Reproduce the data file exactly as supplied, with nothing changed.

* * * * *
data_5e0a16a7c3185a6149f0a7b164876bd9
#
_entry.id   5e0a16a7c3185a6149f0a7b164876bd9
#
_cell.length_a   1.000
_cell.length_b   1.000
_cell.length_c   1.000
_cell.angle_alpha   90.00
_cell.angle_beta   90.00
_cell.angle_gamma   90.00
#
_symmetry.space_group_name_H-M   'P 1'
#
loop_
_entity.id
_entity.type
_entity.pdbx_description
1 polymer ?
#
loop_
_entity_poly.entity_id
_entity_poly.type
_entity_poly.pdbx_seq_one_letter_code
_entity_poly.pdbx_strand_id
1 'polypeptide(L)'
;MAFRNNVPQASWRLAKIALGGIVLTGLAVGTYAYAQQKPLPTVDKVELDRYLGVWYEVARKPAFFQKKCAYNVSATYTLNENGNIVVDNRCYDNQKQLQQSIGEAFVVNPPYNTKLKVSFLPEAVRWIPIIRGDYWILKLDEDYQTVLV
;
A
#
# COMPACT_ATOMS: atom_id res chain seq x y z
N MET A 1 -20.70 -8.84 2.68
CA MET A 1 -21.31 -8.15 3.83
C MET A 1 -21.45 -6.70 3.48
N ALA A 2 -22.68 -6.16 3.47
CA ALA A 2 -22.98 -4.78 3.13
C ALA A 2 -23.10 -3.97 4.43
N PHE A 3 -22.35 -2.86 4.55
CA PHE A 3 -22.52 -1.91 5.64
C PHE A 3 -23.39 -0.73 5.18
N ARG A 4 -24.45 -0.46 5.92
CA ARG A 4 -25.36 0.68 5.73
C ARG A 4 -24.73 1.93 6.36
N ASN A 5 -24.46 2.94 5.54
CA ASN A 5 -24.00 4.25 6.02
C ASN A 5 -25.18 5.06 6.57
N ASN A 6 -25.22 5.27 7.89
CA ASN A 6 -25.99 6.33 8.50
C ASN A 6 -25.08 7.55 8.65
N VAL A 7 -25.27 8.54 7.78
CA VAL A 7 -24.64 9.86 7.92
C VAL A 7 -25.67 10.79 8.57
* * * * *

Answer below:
data_5e0a16a7c3185a6149f0a7b164876bd9
#
_entry.id   5e0a16a7c3185a6149f0a7b164876bd9
#
_cell.length_a   1.000
_cell.length_b   1.000
_cell.length_c   1.000
_cell.angle_alpha   90.00
_cell.angle_beta   90.00
_cell.angle_gamma   90.00
#
_symmetry.space_group_name_H-M   'P 1'
#
loop_
_entity.id
_entity.type
_entity.pdbx_description
1 polymer ?
#
loop_
_entity_poly.entity_id
_entity_poly.type
_entity_poly.pdbx_seq_one_letter_code
_entity_poly.pdbx_strand_id
1 'polypeptide(L)'
;MAFRNNVPQASWRLAKIALGGIVLTGLAVGTYAYAQQKPLPTVDKVELDRYLGVWYEVARKPAFFQKKCAYNVSATYTLNENGNIVVDNRCYDNQKQLQQSIGEAFVVNPPYNTKLKVSFLPEAVRWIPIIRGDYWILKLDEDYQTVLV
;
A
#
# COMPACT_ATOMS: atom_id res chain seq x y z
N MET A 1 -20.70 -8.84 2.68
CA MET A 1 -21.31 -8.15 3.83
C MET A 1 -21.45 -6.70 3.48
N ALA A 2 -22.68 -6.16 3.47
CA ALA A 2 -22.98 -4.78 3.13
C ALA A 2 -23.10 -3.97 4.43
N PHE A 3 -22.35 -2.86 4.55
CA PHE A 3 -22.52 -1.91 5.64
C PHE A 3 -23.39 -0.73 5.18
N ARG A 4 -24.45 -0.46 5.92
CA ARG A 4 -25.36 0.68 5.73
C ARG A 4 -24.73 1.93 6.36
N ASN A 5 -24.46 2.94 5.54
CA ASN A 5 -24.00 4.25 6.02
C ASN A 5 -25.18 5.06 6.57
N ASN A 6 -25.22 5.27 7.89
CA ASN A 6 -25.99 6.33 8.50
C ASN A 6 -25.08 7.55 8.65
N VAL A 7 -25.27 8.54 7.78
CA VAL A 7 -24.64 9.86 7.92
C VAL A 7 -25.67 10.79 8.57